162 Observations of an Unusual Nonsupercellular Tornado

Wednesday, 16 September 2015
Oklahoma F (Embassy Suites Hotel and Conference Center )
Anthony W. Lyza, University of Alabama, Huntsville, AL; and K. R. Knupp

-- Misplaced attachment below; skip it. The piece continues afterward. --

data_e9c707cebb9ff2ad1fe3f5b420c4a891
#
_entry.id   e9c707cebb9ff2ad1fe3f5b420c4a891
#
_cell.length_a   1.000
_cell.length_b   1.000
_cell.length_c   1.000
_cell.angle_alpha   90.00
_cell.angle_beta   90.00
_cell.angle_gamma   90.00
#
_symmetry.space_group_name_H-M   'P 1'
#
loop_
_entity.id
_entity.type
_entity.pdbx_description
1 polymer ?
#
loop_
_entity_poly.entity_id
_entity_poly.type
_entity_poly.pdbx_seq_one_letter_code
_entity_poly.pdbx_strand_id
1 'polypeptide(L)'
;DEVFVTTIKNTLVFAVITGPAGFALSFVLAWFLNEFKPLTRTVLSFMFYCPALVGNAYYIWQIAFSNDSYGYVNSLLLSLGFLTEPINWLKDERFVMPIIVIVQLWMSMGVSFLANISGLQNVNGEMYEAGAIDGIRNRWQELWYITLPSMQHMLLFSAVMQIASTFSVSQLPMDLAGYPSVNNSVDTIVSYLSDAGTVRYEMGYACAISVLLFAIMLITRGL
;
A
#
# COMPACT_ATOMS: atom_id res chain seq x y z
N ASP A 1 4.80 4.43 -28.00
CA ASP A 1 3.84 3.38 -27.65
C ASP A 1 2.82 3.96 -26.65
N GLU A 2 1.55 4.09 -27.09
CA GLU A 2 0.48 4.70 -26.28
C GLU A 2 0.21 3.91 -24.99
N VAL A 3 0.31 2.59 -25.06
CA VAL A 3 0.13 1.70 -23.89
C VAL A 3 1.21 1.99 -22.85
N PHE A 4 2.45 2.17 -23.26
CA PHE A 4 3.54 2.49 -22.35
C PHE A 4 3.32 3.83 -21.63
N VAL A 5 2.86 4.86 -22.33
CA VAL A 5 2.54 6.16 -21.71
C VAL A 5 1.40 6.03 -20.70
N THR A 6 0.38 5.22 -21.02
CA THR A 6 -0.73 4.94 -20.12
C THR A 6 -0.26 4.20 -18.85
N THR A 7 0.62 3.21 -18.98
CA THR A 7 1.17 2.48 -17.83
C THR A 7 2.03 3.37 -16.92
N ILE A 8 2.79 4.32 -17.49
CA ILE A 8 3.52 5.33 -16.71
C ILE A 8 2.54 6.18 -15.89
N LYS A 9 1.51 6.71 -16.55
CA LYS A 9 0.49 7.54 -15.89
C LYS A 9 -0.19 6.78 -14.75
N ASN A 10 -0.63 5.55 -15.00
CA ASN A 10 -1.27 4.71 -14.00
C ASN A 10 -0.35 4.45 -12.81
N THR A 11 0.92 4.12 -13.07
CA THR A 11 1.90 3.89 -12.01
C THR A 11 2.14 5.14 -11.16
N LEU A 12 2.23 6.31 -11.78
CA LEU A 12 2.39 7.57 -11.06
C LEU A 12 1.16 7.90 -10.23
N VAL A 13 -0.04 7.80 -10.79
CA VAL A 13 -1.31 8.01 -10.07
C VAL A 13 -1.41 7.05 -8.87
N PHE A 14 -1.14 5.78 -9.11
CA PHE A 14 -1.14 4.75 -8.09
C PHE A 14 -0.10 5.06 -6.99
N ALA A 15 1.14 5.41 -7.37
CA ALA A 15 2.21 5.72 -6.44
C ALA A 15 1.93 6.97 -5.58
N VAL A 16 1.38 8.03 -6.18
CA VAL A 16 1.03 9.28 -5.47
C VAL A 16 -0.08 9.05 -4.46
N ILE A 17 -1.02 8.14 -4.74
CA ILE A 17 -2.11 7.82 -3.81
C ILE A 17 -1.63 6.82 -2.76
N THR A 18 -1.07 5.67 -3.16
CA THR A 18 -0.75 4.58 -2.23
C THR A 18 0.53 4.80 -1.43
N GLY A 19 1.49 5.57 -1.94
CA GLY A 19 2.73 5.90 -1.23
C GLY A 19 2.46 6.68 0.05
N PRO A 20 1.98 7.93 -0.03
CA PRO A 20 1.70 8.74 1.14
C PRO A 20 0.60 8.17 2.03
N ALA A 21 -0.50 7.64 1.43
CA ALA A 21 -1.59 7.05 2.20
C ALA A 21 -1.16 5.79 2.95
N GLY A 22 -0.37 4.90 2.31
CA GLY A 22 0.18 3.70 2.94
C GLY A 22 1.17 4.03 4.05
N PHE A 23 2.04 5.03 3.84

An unusual nonsupercellular tornado occurred in Huntsville, Alabama, on 30 January 2013. This tornado produced EF0 damage along an approximately 5-km path. The 30 January convective event consisted of numerous bands of convective cells, none of which were well-organized into a traditional quasi-linear convective system (QLCS). The circulation associated with the Huntsville tornado formed via an interaction between a fine-line (~15 dBZ maximum reflectivity factor) associated with a cell embedded within one band of convection and the rapid growth of a new convective cell with a separate band of convection located approximately 10-15 km to the west. As this fine line interacted with this convective cell, the fine-line formed a curl, with a circulation noted at the southern tip. This circulation was associated with the observed EF0 damage in southwest Huntsville. The circulation developed directly over the Advanced Radar for Operational and Meteorological Research (ARMOR), with first damage noted approximately 3.85 km to the east, while both the convective band from which the fine-line originated and the cell from the western convective band that was associated with the tornado both passed directed over the Mobile Integrated Profiling System (MIPS) at the University of Alabama in Huntsville (UAH), affording vertical profiling of the structures and characteristics of cells within each convective band. Additionally, both bands passed over two 1-minute resolution automatic surface observing stations (ASOSs), located at Huntsville (KHSV) and Decatur, Alabama (KDCU) and spaced approximately 15 km apart along a west-east axis, as well as a 5-second resolution surface observation platform at UAH. In this presentation, we analyze the development of this tornado and the structure of the convective bands by integrating ARMOR, MIPS, and surface observational platforms. We compare characteristics of the convection within the bands to environmental characteristics estimated by model analysis soundings to characterize potential wave properties associated with the convection. Implications on tornado climatology and the need for additional investigation of external influences on severe convective storms are discussed.
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